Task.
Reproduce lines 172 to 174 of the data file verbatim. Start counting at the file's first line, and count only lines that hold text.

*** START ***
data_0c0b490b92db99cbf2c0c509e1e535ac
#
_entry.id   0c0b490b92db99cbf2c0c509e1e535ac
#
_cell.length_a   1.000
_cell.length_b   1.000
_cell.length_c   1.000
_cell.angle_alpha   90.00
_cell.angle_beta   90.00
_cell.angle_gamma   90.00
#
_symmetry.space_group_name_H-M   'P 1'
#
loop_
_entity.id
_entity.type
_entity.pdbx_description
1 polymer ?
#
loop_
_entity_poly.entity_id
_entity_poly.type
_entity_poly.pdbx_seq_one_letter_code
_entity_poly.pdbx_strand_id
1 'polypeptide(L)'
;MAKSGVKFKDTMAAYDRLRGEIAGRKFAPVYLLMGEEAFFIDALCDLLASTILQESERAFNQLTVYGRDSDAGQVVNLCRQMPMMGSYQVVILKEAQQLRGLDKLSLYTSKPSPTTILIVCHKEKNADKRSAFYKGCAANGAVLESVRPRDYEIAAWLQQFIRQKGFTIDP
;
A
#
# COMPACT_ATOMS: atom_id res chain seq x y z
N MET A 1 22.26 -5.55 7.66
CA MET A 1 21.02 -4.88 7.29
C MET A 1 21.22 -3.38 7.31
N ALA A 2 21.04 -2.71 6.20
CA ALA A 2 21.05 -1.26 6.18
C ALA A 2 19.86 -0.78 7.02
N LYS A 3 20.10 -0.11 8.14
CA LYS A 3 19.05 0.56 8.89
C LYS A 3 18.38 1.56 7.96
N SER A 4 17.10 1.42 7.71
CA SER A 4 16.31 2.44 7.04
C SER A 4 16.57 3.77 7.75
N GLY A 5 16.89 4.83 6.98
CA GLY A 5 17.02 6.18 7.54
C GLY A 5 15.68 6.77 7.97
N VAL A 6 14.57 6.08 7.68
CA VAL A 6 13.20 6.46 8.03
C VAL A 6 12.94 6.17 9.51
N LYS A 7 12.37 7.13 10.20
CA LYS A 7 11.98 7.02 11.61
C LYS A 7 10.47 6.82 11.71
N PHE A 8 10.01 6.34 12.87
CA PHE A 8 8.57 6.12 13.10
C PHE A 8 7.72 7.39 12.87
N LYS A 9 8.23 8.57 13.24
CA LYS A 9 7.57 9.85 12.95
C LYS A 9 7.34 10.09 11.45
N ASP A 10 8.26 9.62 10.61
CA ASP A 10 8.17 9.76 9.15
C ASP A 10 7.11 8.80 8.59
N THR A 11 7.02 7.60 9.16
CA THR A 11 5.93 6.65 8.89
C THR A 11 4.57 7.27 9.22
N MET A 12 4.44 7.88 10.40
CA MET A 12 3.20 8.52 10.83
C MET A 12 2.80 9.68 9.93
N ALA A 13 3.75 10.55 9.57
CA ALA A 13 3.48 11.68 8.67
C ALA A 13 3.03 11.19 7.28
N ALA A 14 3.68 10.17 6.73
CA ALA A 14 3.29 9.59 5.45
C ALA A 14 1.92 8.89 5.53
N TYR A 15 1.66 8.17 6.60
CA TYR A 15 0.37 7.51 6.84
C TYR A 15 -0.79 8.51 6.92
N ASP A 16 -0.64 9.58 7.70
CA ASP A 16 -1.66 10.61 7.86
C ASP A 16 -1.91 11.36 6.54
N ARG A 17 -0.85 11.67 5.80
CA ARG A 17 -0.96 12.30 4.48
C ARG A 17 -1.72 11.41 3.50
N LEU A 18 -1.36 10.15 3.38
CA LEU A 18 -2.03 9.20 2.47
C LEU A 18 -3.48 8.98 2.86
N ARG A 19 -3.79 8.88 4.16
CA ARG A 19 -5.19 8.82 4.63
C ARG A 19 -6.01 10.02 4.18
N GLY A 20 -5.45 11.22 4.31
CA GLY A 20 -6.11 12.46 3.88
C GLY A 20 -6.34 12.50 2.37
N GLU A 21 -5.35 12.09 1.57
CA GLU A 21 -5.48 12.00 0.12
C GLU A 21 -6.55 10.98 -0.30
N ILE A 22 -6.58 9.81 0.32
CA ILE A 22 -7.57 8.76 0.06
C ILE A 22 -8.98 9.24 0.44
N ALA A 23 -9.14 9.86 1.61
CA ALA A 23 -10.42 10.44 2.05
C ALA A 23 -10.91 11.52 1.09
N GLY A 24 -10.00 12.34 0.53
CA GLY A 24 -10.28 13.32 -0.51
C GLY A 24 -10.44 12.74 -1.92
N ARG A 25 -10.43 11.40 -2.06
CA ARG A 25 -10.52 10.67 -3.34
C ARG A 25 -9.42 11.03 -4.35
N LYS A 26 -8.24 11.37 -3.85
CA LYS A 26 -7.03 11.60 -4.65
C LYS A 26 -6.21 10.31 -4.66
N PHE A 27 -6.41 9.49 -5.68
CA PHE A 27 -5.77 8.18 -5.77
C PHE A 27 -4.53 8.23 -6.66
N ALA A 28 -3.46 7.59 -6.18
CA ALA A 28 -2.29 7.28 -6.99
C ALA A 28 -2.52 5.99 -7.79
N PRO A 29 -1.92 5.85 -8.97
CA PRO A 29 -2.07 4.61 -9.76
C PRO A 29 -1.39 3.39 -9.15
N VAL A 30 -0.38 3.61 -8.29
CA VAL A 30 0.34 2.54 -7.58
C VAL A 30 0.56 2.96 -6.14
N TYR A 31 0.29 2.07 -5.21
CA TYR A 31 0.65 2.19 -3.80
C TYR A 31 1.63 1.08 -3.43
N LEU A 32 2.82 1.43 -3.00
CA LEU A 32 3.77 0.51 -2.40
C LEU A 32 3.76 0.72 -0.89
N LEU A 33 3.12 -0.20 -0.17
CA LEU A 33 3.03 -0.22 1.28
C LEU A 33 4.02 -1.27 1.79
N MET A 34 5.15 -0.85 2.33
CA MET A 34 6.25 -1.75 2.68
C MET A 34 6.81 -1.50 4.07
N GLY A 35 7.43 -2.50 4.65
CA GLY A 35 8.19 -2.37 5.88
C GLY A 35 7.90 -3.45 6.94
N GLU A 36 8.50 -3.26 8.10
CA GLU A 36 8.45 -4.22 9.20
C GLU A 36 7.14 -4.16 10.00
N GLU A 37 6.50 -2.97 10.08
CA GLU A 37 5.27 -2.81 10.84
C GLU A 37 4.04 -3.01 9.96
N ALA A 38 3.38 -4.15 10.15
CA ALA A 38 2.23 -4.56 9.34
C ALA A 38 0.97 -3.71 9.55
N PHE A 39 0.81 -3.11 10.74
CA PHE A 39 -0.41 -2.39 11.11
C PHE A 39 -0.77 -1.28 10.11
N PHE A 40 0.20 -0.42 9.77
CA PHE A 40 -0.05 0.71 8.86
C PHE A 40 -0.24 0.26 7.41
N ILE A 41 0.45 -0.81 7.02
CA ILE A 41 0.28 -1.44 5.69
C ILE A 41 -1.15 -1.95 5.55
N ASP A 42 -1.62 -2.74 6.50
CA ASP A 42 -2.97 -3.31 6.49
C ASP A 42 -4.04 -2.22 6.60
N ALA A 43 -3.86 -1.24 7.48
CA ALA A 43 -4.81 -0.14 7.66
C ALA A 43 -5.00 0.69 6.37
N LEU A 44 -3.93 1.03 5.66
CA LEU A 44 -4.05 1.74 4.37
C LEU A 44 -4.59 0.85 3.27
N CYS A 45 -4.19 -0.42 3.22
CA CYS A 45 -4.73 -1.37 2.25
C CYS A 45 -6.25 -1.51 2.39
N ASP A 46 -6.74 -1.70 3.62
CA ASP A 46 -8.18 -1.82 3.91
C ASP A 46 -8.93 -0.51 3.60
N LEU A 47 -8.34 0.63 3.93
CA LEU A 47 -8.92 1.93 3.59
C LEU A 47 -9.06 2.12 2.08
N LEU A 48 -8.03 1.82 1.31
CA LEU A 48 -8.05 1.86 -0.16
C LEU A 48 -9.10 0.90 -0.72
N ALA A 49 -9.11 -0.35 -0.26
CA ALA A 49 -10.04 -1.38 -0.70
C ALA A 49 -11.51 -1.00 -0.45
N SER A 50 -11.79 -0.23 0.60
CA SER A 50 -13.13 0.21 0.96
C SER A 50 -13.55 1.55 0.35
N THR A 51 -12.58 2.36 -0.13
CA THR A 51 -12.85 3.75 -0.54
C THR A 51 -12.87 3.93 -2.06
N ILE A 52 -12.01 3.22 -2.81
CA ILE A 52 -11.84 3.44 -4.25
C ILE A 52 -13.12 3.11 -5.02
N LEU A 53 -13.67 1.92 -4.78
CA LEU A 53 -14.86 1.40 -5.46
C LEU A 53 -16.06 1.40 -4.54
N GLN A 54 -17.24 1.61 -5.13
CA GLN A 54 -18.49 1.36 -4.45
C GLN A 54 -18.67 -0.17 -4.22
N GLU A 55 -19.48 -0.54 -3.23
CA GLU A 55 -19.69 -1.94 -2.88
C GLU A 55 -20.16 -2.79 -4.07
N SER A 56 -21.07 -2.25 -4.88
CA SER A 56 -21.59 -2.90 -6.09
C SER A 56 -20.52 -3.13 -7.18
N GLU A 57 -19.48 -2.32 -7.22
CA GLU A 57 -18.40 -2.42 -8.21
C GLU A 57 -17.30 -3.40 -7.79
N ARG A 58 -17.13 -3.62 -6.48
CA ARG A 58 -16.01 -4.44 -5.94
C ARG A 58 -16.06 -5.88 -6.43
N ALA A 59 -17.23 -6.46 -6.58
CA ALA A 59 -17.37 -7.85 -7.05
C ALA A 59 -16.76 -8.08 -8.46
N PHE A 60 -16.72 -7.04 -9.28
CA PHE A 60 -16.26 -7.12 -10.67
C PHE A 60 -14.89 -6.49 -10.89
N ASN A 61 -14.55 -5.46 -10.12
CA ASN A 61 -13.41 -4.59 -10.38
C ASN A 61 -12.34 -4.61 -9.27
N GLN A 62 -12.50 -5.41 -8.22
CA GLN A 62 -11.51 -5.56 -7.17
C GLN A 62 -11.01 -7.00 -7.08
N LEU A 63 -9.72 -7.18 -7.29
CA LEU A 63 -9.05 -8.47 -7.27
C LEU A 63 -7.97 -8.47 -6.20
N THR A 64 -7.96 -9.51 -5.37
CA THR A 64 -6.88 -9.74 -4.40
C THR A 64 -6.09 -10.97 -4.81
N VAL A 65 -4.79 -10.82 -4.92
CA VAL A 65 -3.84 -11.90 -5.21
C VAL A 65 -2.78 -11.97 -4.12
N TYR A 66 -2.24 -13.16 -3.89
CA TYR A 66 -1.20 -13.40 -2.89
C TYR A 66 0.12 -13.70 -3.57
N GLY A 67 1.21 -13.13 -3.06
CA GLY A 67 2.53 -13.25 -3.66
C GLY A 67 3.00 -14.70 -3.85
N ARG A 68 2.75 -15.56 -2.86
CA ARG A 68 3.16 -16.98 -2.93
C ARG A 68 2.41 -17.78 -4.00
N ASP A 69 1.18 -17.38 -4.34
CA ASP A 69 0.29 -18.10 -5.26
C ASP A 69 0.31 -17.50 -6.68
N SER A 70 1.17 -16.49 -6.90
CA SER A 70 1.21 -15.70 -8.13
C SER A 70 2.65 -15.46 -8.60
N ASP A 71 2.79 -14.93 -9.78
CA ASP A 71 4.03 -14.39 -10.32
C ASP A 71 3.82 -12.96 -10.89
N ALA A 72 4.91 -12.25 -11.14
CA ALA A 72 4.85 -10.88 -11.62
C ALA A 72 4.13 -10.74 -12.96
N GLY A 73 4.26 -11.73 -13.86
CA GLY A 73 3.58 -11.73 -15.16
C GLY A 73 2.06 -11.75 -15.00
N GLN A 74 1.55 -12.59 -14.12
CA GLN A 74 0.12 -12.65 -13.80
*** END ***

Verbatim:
N LEU A 48 -8.03 1.82 1.31
CA LEU A 48 -8.05 1.86 -0.16
C LEU A 48 -9.10 0.90 -0.72